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 Environment, Energy, Agriculture, Food 

*Lunatic*, n.
One whose delusions are out of fashion.
by DoDo on Fri Nov 23rd, 2012 at 03:33:22 PM EST
Climate change evident across Europe, confirming urgent need for adaptation
ScienceDaily (Nov. 23, 2012) -- Climate change is affecting all regions in Europe, causing a wide range of impacts on society and the environment. Further impacts are expected in the future, potentially causing high damage costs, according to the latest assessment published by the European Environment Agency this week.

The report, 'Climate change, impacts and vulnerability in Europe 2012' finds that higher average temperatures have been observed across Europe as well as decreasing precipitation in southern regions and increasing precipitation in northern Europe. The Greenland ice sheet, Arctic sea ice and many glaciers across Europe are melting, snow cover has decreased and most permafrost soils have warmed.

*Lunatic*, n.
One whose delusions are out of fashion.
by DoDo on Fri Nov 23rd, 2012 at 03:33:31 PM EST
[ Parent ]
by asdf on Fri Nov 23rd, 2012 at 06:56:58 PM EST
[ Parent ]
Care should be taken in reading this graph: it tracks departures from the average temperature, not change in the average temperature.
by afew (afew(a in a circle)eurotrib_dot_com) on Sat Nov 24th, 2012 at 02:04:31 AM EST
[ Parent ]
That looks very very exceptional. But, year-to-date says little: a diagram with time on the X axis and both current-month and 12-month running average deviation from the 20th-century average might be more telling.

*Lunatic*, n.
One whose delusions are out of fashion.
by DoDo on Sat Nov 24th, 2012 at 04:09:33 AM EST
[ Parent ]
Well, that's just the US. If you were to correct for the quantity of hot air blown by Mitt Romney throughout the year, I think you'd find it would have been one of the coolest recorded years.

See? You don't need global warming to explain that deviation.

Earth provides enough to satisfy every man's need, but not every man's greed. Gandhi

by Cyrille (cyrillev domain yahoo.fr) on Sat Nov 24th, 2012 at 10:54:49 AM EST
[ Parent ]
Energy deal - but no target to cut Britain's carbon emissions - UK Politics - UK - The Independent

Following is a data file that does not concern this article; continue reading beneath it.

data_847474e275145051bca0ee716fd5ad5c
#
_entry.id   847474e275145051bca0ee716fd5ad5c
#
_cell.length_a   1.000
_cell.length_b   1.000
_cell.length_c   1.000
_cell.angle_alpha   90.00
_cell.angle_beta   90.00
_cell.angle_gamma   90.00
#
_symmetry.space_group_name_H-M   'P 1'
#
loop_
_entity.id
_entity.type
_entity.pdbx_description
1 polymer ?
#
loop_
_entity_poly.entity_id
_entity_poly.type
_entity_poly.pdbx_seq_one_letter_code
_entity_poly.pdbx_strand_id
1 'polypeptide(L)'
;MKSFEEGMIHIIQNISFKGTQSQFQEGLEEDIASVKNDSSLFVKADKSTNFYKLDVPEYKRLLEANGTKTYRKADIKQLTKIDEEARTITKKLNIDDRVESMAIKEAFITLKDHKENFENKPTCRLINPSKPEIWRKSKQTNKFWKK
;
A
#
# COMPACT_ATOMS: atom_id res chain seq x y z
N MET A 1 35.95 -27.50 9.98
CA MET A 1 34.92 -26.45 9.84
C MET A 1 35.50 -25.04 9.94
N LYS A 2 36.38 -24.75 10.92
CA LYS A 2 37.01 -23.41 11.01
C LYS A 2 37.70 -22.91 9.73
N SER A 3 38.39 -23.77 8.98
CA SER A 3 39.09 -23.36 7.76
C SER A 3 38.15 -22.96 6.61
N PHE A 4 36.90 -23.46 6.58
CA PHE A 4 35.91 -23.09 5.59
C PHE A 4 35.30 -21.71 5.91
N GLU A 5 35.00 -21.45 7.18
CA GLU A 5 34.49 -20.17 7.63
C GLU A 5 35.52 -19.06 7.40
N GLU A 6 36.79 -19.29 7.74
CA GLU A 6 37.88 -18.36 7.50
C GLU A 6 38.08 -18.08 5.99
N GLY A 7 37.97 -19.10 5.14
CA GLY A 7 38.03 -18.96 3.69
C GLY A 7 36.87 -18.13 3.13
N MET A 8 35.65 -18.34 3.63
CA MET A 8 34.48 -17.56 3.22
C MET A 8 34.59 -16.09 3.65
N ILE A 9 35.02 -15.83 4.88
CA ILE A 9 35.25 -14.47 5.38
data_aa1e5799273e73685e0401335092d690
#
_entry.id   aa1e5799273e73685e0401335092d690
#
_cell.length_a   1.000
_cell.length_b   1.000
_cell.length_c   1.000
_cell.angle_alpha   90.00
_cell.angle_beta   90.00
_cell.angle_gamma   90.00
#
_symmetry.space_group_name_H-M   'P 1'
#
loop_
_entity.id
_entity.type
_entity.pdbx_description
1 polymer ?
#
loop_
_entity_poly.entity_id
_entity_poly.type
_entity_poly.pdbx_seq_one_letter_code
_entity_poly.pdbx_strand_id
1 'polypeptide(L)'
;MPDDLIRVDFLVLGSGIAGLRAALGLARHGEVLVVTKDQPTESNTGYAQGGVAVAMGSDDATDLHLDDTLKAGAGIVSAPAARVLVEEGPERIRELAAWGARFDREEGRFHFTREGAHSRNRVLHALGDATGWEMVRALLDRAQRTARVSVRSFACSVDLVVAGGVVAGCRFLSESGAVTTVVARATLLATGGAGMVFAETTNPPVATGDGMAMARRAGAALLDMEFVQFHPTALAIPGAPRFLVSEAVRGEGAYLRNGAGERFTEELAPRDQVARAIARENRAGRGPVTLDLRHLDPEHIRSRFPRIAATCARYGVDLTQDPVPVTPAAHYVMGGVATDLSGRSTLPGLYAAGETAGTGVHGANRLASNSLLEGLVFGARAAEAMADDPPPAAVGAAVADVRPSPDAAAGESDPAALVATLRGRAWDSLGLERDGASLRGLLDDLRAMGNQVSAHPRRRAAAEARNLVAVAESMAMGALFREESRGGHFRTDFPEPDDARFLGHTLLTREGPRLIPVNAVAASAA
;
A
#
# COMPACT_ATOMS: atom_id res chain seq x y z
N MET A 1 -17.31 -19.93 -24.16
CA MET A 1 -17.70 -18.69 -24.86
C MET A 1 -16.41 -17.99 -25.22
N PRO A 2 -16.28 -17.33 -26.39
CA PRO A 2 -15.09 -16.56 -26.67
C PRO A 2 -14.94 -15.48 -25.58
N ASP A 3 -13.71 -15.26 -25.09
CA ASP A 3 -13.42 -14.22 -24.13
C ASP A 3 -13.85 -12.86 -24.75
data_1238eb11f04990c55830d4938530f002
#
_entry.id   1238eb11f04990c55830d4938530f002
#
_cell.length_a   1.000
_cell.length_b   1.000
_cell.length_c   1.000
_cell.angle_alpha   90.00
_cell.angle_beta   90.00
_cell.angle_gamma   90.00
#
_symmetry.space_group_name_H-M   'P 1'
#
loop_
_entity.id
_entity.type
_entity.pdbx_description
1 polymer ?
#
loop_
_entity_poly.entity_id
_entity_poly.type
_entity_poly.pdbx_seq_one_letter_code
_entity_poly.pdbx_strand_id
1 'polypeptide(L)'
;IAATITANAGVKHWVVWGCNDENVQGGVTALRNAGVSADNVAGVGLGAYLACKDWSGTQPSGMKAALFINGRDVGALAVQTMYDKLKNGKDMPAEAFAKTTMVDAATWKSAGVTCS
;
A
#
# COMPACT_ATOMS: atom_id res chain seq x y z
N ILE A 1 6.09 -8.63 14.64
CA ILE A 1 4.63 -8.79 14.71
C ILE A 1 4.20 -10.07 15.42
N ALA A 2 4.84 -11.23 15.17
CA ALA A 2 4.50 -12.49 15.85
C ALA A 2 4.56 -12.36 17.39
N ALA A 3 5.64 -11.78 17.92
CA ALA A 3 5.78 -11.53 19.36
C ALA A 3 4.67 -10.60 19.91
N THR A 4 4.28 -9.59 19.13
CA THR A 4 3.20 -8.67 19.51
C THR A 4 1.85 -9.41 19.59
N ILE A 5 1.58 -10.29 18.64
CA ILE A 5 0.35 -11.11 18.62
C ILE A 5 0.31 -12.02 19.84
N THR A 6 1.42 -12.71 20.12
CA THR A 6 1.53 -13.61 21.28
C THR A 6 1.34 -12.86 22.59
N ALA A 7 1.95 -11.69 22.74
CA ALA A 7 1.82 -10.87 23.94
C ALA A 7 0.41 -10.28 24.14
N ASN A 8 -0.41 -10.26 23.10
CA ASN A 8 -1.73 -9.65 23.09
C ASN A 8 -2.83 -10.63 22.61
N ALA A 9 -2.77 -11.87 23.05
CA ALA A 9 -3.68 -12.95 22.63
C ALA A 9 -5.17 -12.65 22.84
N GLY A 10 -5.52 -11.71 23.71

Legally binding commitments to cut the amount of carbon that power stations can emit will not be included in the new Energy Bill following a bitter row within the Coalition.

...This will be seen as a partial victory for Mr Osborne who feared that setting a rigid target now could add a new burden on industry. However, he failed in his efforts to block the introduction of a target altogether. The Chancellor will also publish plans next month on how to boost gas production.

John Sauven, the executive director of Greenpeace, said: "By failing to agree to any carbon target for the power sector until after the next election, David Cameron has allowed a militant tendency within his own ranks to derail the Energy Bill. It's a blatant assault on the greening of the UK economy."

*Lunatic*, n.
One whose delusions are out of fashion.
by DoDo on Fri Nov 23rd, 2012 at 03:33:38 PM EST
[ Parent ]
Scientists eye nanotechnologies to boost crop yields | EurActiv

SPECIAL REPORT / Nanotechnologies that deliver fertilisers to plants offer promising ways of improving farm productivity while reducing the risk of water contamination. But the scientists behind a new Swiss-funded study caution that while the technology is still evolving, potential risks must be considered.

...Researchers at Agroscope Reckenholz-Tänikon Research Station (ART) in Zurich and the Swiss Federal Office for Agriculture in Berne say that direct application of plant protection products and fertilisers containing nanosubstances may pose potential hazards to microorganisms that flourish beneath the Earth's surface.

The scientists contend there is only limited research into the effects of man-made nanomaterials on soil health, and point out that "the potential improvement of plant protection products and fertilisers through nanomaterials is offset by their significantly higher flux into soils if nanomaterials are used."

Fragile microorganisms like bacteria and fungi are natural suppliers of nitrogen, phosphorus and other nutrients to crops, and are paramount for soil fertility and plant health.